When the web developers at LinkedIn were considering the site’s presence in markets with more limited bandwidth allowances, they realized every bit of data used counted. While there are plenty of factors to site performance, senior staff engineer Chris Eppstein and his team focused on streamlining CSS stylesheets, resulting in this week’s highlighted GitHub project, CSSBlocks, which aims to easily produce high-performance stylesheets by analyzing and rewriting your stylesheets and templates. And by all measure, it was a huge success, according to LinkedIn at least. 

When Eppstein’s team analyzed the fastest websites in India, they found that a reasonable goal for the data overhead incurred by a compressed CSS stylesheet on first pageview was around 10KB. With LinkedIn’s clocking in at 154KB, they considered the 10KB goal optimistic.

“After re-building a fully-functional version of the homepage with CSS Blocks, we were able to serve the same page with just 38KB of CSS,” Eppstein wrote in the release blog post. “To be clear: that’s the uncompressed size. After compression, that CSS file weighed in at less than 9KB! And, because CSS Blocks enables code-splitting, we were able to achieve a 94% reduction of our compressed CSS delivered for initial render.”

Through a process Eppstein calls “static analysis,” CSS Blocks can determine the precise conditions under which certain styles will be used in each element and cuts down on your code using stylesheet performance techniques like code-splitting, critical inlining and tree shaking.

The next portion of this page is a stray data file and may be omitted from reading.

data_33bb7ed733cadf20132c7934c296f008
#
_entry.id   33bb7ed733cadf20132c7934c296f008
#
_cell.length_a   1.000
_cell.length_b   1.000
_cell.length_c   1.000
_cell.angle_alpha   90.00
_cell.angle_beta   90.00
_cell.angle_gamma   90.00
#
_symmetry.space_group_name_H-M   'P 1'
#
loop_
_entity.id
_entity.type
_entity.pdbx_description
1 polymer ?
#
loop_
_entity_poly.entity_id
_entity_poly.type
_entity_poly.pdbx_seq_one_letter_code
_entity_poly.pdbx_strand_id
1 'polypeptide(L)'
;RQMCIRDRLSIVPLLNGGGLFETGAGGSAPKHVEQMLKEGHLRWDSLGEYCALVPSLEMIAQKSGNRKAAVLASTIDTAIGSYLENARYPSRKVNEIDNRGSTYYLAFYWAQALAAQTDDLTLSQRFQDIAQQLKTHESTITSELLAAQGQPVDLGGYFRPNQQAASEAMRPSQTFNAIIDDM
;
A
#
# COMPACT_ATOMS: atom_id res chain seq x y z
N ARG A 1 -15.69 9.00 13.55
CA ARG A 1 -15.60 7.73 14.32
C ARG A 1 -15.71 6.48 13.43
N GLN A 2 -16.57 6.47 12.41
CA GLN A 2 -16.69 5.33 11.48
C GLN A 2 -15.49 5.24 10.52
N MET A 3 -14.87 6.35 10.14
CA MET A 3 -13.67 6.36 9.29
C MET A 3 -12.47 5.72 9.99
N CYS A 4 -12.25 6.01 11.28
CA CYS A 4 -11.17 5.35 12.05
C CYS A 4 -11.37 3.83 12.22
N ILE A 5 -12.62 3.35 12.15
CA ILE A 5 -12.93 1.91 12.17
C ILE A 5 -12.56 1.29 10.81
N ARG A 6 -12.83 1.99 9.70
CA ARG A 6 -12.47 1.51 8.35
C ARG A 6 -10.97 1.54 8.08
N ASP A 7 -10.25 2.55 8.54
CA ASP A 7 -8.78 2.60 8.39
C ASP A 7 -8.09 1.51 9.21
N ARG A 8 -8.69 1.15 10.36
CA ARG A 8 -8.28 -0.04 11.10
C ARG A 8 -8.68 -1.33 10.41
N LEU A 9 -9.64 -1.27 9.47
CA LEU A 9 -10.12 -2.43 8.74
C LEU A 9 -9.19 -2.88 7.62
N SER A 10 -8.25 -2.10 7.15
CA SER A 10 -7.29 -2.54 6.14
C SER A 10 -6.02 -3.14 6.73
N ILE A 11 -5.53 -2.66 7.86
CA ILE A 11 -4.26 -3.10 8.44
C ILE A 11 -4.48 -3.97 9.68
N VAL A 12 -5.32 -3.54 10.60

But Eppstein writes that CSS Blocks is useful even if stylesheet optimization isn’t a priority.

“Setting performance aside, CSS Blocks is a fantastic developer experience that will make the engineers using it happier and more productive,” Eppstein wrote. “We think it’s worth adopting even without the performance features. It also just happens to help you write CSS that starts tiny and stays tiny as you scale your product and the size of your team.”

While the OptiCSS-driven CSS streamlining in CSS Blocks is already very effective, there’s still plenty of work to be done.

“We still need to produce some tools and remaining features that we think are needed to scale up from supporting a small team of engineers to supporting several hundred front-end engineers across various teams and applications, Eppstein wrote. “But from this point forward, we want to invite the community to be part of that maturation process so that we do not optimize for LinkedIn’s own needs and use cases at the expense of others.”

Top 5 projects trending on GitHub this week:

  1. Architect awesome: A backend architect technical map
  2. ReLaXed: A project that enables users to create PDF documents using HTML or Pug
  3. DayJS: A minimalist JavaScript library for modern browsers
  4. Tui.calendar: A JavaScript calendar
  5. PureCSS Francine: Art created with CSS and HTML